Dance till you ache and drop, laugh till you cry. Sing till your lungs burst, and journey till the very road ends and dream by the moonless starless nights. Sleep with a secret smile on your lips, your body flush with the imprints of lips. Come alive, my dearest …reclaim yourself from the living dead.
Life beckons. ~Srividya Srinivasan
Over the last few weeks I have written to you about individuation and two parts (Release and Revolution (The Goo)) of the individuation process as I see it. This week I will talk to you the third part :: Reclamation.
First though, I want to share with you a bit more of how I view this entire process. I see it through the lens of the myth of Inanna.
In short (links to fuller versions of the myth are below), Inanna, the Sumerian Goddess of Heaven and Earth goes to the Underworld to sit with her grieving sister Ereshkigal. To enter the Underworld she must pass through seven gates and at each gate she removes a piece of clothing, so that she finally enters the realm of her sister naked.
This is the process of release. Of setting down that which we do not need, that which does not serve us.
When Inanna enters the Underworld, her sister kills her, hangs her on a hook, naked and leaves her for dead.
This is the time of The Goo. Of transformation. Of revolution. Of being in-between death and rebirth.
Inanna’s handmaiden, Ninshubar, goes to Inanna’s uncle after she has been gone for three days and asks for help to bring her back from the Underworld. The uncle creates two creatures that Ninshubar takes to the Underworld and gifts to Ereshkigal.
It is important to note this part of the story :: that ultimately our rebirth is in many ways dependent on those who are in our community. That it is only with the support of others that we can move through challenging, death-like times. That not one of us can return from the depths of the Underworld, of our own shadows and unconscious, without the help of others.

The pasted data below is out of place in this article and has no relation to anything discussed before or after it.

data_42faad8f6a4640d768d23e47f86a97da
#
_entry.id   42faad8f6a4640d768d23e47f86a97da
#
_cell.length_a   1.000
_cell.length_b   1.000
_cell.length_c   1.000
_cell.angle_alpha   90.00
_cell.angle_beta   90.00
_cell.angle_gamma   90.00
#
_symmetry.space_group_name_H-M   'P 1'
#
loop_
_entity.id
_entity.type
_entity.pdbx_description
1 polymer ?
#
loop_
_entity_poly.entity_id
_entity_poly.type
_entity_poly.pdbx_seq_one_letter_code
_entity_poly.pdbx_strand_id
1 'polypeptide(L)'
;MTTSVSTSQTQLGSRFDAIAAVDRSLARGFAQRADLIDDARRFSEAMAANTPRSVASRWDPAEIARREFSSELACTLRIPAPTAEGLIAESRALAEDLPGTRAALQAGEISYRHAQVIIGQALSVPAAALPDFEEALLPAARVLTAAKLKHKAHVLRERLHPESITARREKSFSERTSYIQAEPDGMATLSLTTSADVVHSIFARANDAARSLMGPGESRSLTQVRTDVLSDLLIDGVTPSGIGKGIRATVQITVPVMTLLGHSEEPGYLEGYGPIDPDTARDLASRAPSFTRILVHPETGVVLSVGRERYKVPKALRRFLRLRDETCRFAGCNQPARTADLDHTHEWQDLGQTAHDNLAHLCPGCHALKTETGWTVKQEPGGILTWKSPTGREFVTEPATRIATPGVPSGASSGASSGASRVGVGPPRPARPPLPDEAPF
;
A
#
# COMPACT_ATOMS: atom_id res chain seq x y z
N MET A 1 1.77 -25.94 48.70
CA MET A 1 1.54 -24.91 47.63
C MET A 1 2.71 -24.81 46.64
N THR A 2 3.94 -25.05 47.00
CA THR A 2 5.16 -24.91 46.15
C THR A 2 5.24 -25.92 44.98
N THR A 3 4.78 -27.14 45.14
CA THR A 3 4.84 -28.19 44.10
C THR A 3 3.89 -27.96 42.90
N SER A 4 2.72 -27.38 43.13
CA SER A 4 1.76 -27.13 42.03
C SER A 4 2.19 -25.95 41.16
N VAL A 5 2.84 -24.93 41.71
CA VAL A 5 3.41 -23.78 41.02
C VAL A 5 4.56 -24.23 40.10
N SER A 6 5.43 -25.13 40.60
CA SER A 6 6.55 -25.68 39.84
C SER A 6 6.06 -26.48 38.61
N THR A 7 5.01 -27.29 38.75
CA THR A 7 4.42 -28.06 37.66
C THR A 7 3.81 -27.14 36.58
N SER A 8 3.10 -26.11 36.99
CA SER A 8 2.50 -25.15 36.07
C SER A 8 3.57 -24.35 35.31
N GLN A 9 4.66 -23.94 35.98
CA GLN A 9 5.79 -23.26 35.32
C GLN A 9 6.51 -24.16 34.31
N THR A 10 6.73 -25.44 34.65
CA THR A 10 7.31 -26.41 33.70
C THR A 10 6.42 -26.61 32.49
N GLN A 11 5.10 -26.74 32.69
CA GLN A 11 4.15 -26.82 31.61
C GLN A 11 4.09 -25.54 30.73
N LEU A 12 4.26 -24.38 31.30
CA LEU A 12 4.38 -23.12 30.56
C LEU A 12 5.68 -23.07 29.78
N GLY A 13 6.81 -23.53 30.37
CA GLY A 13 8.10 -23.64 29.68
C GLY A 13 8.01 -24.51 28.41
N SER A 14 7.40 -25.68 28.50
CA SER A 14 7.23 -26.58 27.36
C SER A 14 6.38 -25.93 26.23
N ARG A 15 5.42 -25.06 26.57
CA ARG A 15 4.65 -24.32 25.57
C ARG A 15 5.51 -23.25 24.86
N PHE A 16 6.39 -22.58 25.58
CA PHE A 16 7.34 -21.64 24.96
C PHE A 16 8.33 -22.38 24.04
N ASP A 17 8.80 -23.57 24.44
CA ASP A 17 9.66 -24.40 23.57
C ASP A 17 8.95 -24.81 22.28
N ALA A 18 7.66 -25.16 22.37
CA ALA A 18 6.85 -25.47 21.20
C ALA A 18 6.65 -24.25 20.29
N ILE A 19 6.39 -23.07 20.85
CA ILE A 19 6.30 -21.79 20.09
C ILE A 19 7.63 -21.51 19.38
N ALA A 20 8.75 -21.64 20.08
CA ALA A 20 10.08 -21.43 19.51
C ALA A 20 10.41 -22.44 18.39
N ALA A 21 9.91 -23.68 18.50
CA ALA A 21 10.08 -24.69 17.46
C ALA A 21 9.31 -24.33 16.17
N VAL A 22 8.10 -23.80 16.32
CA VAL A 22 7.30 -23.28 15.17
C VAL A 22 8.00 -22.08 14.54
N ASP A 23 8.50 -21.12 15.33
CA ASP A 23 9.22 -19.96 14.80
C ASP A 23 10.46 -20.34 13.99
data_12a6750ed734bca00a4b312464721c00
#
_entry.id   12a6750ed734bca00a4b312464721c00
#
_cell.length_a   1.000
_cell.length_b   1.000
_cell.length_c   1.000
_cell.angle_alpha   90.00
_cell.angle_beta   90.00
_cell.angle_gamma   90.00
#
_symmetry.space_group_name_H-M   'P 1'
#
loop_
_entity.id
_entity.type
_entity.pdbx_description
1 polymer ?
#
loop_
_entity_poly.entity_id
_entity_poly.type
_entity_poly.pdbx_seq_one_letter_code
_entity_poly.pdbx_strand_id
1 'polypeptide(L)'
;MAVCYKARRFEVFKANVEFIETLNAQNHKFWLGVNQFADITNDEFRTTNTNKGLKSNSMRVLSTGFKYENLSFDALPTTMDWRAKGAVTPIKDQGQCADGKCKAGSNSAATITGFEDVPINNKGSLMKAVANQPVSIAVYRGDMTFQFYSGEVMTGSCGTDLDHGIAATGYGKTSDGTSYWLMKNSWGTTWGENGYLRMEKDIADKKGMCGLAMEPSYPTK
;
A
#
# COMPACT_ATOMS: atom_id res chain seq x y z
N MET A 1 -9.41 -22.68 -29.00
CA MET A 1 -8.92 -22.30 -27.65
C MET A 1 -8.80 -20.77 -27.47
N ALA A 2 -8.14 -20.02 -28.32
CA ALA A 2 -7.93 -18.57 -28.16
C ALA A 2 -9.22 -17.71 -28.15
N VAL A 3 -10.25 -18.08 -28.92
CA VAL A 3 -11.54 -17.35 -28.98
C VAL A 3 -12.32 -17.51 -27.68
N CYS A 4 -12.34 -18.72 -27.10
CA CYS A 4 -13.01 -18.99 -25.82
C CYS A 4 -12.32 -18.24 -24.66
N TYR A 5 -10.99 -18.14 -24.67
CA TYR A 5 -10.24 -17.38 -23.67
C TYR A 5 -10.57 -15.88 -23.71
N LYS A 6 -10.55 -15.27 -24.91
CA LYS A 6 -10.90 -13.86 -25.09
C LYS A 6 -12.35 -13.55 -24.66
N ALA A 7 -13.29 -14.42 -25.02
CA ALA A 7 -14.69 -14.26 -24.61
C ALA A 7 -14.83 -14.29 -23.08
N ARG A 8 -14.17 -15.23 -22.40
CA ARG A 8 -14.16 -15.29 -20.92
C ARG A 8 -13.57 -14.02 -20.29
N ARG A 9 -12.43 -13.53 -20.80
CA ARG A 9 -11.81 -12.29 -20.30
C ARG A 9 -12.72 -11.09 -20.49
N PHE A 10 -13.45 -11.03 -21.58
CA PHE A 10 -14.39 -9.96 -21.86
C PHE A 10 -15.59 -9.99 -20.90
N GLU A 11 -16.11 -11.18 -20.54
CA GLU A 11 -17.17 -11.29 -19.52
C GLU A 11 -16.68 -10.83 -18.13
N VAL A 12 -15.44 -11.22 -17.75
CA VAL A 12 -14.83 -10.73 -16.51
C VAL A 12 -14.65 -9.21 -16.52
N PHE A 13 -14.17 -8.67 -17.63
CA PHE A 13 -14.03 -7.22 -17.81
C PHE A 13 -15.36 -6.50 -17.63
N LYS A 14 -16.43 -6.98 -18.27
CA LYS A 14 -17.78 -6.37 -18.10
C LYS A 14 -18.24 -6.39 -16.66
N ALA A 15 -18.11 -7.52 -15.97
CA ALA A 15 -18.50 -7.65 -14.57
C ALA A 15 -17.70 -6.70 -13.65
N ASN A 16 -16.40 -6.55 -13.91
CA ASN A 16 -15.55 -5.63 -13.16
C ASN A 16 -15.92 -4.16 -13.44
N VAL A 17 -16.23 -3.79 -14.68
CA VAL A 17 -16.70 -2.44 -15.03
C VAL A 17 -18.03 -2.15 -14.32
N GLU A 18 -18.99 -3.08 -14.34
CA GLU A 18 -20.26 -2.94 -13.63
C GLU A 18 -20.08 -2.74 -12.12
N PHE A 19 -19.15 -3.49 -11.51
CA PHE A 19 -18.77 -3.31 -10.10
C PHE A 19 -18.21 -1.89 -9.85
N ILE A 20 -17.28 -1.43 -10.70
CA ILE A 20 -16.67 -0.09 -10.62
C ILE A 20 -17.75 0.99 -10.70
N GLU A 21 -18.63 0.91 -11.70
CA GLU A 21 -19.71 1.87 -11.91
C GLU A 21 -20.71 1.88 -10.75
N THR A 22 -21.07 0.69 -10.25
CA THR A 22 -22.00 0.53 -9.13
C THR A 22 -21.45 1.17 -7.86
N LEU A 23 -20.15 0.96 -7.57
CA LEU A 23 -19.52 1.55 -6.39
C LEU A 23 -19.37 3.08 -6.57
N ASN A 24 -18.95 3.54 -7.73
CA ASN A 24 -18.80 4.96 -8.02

Eventually, the creatures ask Ereshikgal to release Inanna. Because the creatures held space for Ereshkigal’s grief, allowing her to wail in the rawness of her own pain without judgement or trying to “fix” her, Ereshkigal agreed.
This is another important part of the story to take note of :: it is through the love and acceptance of others that we are each able to change ourselves (and our own minds). If the creatures hadn’t accepted Ereshkigal as she was in her rawness and profound grief, the story would have ended very differently.
And so Inanna returns to reclaim her role as Queen of Heaven and Earth, first passing back through each of the seven gates and (consciously, mindfully) reclaiming the clothing she had left behind on her descent.
The ascent is the time of reclaiming. At each gate Inanna, has the opportunity to retrieve what she left behind or not. Perhaps some of the articles of clothing have also transformed. It is a time of looking within and deciding what is wanted, what is needed.
(There is a bit more to this particular myth, after Inanna returns, but I won’t be talking about it in this essay.)
This reclamation is perhaps, in many ways, the most challenging part of the process. It is different from challenge of setting down or the discomfort of sitting in the in-between.
It is a time of deep vulnerability. As we connect to those parts of us that need and want filling, satiating, to be fed. As we connect to our own strengths and power and daring. As we do the work of claiming our space and time in the world, going against all we were conditioned to believe.
This is when we bravely go against the status quo, against our patriarchal culture and mindfully step into who we deeply want to be, without apology, without shame.
I talk more about all this in the 9-minute video below ::
This essay and video series is in part to share with you the topics we’ll be unearthing, unraveling, and unlearning in the six month circle Becoming Unleashed. We begin September 22. If you are interested, you can learn more and request an application here. xoxo
To read the other essays and view the other videos in this series, click the links below ::
Here are a couple links that give more detail and analysis of the Inanna myth: